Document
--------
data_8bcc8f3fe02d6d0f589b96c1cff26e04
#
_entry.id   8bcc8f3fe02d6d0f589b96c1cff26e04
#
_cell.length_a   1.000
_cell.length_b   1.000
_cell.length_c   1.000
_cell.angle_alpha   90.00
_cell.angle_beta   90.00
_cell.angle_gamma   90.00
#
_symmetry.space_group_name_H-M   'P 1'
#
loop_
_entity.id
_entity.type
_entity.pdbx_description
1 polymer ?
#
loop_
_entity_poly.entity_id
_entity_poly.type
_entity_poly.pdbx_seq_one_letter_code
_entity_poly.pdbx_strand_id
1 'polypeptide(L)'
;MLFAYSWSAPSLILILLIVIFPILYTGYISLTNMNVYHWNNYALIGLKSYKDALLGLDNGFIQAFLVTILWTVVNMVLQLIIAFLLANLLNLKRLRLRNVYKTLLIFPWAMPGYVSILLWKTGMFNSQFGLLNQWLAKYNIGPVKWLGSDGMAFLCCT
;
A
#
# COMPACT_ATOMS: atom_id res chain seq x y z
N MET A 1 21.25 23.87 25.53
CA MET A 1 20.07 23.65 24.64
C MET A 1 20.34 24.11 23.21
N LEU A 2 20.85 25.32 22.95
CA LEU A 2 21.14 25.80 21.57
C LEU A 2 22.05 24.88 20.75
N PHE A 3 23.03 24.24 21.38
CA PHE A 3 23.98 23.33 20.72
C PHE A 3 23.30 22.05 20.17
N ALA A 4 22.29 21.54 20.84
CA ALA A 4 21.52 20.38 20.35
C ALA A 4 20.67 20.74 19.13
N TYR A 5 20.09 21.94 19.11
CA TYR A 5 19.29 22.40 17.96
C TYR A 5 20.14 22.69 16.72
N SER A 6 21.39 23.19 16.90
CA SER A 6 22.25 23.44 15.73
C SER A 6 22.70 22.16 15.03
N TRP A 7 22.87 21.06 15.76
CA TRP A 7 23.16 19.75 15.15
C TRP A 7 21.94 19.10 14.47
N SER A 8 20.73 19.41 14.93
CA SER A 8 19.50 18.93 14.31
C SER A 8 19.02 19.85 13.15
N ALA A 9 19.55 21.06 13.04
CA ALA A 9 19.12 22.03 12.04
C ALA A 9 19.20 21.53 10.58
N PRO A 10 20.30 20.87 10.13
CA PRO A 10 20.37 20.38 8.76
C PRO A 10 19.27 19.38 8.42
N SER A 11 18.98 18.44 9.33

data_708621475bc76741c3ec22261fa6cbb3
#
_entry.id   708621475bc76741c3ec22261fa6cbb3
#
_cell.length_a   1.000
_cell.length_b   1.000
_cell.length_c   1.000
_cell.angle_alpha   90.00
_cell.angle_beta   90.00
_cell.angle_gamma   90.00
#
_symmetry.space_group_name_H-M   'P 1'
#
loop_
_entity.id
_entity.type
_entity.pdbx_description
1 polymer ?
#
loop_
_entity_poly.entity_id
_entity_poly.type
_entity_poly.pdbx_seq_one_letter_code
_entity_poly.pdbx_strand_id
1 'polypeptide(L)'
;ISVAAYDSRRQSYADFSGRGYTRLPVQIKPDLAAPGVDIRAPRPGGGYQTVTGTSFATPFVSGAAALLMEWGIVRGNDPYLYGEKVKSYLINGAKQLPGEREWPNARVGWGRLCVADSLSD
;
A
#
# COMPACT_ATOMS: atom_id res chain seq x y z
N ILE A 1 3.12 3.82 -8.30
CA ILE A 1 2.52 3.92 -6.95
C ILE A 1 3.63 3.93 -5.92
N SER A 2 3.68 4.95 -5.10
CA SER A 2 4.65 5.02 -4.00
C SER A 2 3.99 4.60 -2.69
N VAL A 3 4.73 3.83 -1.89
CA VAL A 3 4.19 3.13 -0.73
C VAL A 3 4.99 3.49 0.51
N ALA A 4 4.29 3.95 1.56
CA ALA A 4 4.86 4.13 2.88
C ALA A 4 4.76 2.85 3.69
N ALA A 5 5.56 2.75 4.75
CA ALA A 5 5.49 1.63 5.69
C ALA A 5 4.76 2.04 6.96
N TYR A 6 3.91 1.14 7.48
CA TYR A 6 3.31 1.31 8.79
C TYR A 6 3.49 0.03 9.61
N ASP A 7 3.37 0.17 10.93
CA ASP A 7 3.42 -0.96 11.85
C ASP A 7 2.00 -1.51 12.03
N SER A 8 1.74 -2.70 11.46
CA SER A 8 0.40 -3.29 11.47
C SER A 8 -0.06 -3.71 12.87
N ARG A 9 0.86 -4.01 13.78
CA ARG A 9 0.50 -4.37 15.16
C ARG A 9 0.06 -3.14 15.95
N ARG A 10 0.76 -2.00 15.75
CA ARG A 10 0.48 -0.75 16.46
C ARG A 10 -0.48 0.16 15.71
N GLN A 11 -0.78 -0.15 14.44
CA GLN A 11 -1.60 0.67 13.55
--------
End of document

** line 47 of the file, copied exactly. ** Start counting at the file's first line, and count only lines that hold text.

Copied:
CA SER A 6 22.25 23.44 15.73